According to scientific studies, a carbohydrate-free keto diet is one of the best ways to lose weight and lose weight quickly. The key rule of nutrition on this diet is the almost complete elimination of carbohydrates from the diet – this is necessary for the transition to ketosis.
However, abruptly avoiding carbohydrates in the early days of adhering to the keto diet leads to a number of unpleasant symptoms – including weakness, dry mouth and stomach problems. This condition is called “keto flu”. How to deal with it correctly?
// Keto flu – what is it?
The keto flu is the body’s response to the elimination of carbohydrates from the diet required on a keto diet. Symptoms appear on the second or fourth day after starting the diet and last for about a week – and their degree varies significantly from person to person.
The cause of the keto flu is not a virus at all, but a restructuring of the metabolism. First of all, excluding carbohydrates leads to dehydration – which leads to dry mouth. Plus, not eating enough fiber can lead to digestive problems.
A decrease in blood glucose levels leads to a slowdown in cognitive functions – which results in general weakness and a decrease in the ability to concentrate. In some people, the keto flu can be characterized by a fever, chills, or even a cough (in rare cases).
- difficulty concentrating
- increased irritability
- digestive problems (diarrhea, constipation)
- general weakness and drowsiness
- muscle pain
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How long does it last?
The duration (and severity) of keto flu symptoms depends primarily on how well the person is prepared for a carbohydrate-free diet and overall physical condition. For example, sweet lovers new to the keto diet experience much more noticeable symptoms.
In turn, regular sports people who followed a diet with a moderate amount of low and medium glycemic index carbohydrates may not experience any unpleasant symptoms at all – especially if they follow the keto diet again.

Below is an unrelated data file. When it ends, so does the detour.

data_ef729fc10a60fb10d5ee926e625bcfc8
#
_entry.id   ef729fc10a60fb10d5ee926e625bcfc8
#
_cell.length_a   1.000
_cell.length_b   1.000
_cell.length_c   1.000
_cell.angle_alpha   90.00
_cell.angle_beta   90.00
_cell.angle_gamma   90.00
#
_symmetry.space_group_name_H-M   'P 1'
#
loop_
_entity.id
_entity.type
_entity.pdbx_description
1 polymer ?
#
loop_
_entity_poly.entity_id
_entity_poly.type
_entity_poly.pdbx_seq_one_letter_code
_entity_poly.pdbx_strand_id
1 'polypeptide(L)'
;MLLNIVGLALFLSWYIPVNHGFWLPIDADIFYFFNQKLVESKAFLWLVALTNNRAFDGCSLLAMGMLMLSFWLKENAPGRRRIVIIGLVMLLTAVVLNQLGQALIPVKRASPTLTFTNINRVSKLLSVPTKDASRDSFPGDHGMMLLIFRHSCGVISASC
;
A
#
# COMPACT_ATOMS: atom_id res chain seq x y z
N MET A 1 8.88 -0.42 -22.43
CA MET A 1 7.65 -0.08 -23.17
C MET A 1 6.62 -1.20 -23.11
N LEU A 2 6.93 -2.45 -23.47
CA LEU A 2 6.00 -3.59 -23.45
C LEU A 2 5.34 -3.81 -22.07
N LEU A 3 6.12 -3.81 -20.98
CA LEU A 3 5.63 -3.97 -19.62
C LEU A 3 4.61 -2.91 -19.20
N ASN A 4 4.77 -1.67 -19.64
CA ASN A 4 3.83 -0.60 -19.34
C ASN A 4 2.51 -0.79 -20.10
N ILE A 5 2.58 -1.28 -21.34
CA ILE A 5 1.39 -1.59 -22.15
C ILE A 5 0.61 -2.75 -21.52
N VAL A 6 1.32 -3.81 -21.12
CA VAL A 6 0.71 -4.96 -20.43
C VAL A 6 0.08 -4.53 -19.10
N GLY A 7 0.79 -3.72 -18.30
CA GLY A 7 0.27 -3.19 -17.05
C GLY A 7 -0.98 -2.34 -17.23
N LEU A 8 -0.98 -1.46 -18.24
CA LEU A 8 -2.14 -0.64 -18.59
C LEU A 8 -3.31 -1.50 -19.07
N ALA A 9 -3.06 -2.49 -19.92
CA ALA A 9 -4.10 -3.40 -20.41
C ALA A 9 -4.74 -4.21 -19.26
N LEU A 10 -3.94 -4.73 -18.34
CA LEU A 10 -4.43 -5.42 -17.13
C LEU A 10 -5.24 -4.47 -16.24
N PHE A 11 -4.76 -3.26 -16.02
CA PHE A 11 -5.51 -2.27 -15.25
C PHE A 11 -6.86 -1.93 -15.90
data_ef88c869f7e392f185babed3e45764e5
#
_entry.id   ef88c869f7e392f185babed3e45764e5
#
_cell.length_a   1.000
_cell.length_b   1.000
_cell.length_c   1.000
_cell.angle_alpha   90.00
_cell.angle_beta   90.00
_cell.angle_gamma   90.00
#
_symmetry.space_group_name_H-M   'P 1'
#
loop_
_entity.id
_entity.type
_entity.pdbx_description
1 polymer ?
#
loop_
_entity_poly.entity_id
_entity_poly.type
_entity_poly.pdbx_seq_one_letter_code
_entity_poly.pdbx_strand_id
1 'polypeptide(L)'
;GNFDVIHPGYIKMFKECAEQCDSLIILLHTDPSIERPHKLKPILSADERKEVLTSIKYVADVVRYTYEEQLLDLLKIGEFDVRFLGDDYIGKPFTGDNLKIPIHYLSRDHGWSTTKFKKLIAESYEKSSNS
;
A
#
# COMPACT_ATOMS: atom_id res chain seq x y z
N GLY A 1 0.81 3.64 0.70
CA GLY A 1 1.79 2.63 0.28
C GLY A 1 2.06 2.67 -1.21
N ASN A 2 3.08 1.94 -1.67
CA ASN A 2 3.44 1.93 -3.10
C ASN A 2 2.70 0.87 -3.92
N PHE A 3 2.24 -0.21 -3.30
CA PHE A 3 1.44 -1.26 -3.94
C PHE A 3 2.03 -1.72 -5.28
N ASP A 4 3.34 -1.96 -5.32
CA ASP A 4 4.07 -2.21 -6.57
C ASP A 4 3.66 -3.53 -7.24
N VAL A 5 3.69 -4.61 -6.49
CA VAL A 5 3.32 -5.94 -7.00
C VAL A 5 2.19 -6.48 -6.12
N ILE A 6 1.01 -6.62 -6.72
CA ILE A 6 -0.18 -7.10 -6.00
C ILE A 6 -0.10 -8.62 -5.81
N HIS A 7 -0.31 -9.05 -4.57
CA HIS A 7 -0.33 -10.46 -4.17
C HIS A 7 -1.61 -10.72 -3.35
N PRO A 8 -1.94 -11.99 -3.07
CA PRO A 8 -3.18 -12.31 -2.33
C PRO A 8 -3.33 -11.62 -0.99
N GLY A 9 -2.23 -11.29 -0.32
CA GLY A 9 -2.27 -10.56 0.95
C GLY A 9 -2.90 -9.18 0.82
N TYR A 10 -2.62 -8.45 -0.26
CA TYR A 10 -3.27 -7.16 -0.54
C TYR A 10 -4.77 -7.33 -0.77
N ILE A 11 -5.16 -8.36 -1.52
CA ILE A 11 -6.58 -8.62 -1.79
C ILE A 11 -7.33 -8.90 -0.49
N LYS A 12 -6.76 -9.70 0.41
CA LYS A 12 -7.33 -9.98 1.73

How can symptoms be relieved?
In order to relieve the symptoms of the keto flu and successfully survive the early days of cutting out carbohydrates, it is important to follow a few basic rules. First, it is recommended to avoid strenuous physical activity, replacing them with breathing exercises or yoga (this will help reduce stress levels).
Second, the keto flu requires adequate fluid intake as well as electrolyte minerals. We are talking, first of all, about calcium, magnesium, phosphorus and sodium – they are found in cottage cheese and other dairy products, green vegetables, seeds and nuts.
Magnesium is one of the most important nutrients in a carb-free keto diet. It is necessary for the body both for the functioning of the nervous system and for the normal functioning of the muscles. Lack of magnesium is associated with cramps and headaches, common symptoms of the keto flu.
Magnesium-rich foods include chia seeds, caviar, pine nuts, and real dark chocolate. Eating these foods (in moderation) is one of the main ways to survive entering the keto diet without unpleasant symptoms.
Can the keto flu be avoided?
You can avoid the keto flu by consuming moderate amounts of carbohydrates with a low glycemic index and high fiber content. In fact, a daily intake of 50 grams of carbohydrates spread over several meals does not harm the body’s transition to ketosis.
In addition, especially when following a keto diet for the first time, you must first give up sweet and other fast carbohydrates, and only then move on to a full-fledged keto diet – this will help the body adapt gradually.
Plus, you can fight each of the symptoms of keto flu separately – from dry mouth will help abundant fluid intake, from difficulty concentrating – a contrast shower. Taking paracetamol, in turn, can treat headaches and chills.
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The keto flu is the generalized name for the symptoms that occur when you suddenly switch to a carbohydrate-free keto diet. Most often they occur on the second or fourth day and completely disappear after a week. In order to avoid them, it is important to ensure adequate intake of electrolytes and water.
Date of the last update of the material – July 28, 2020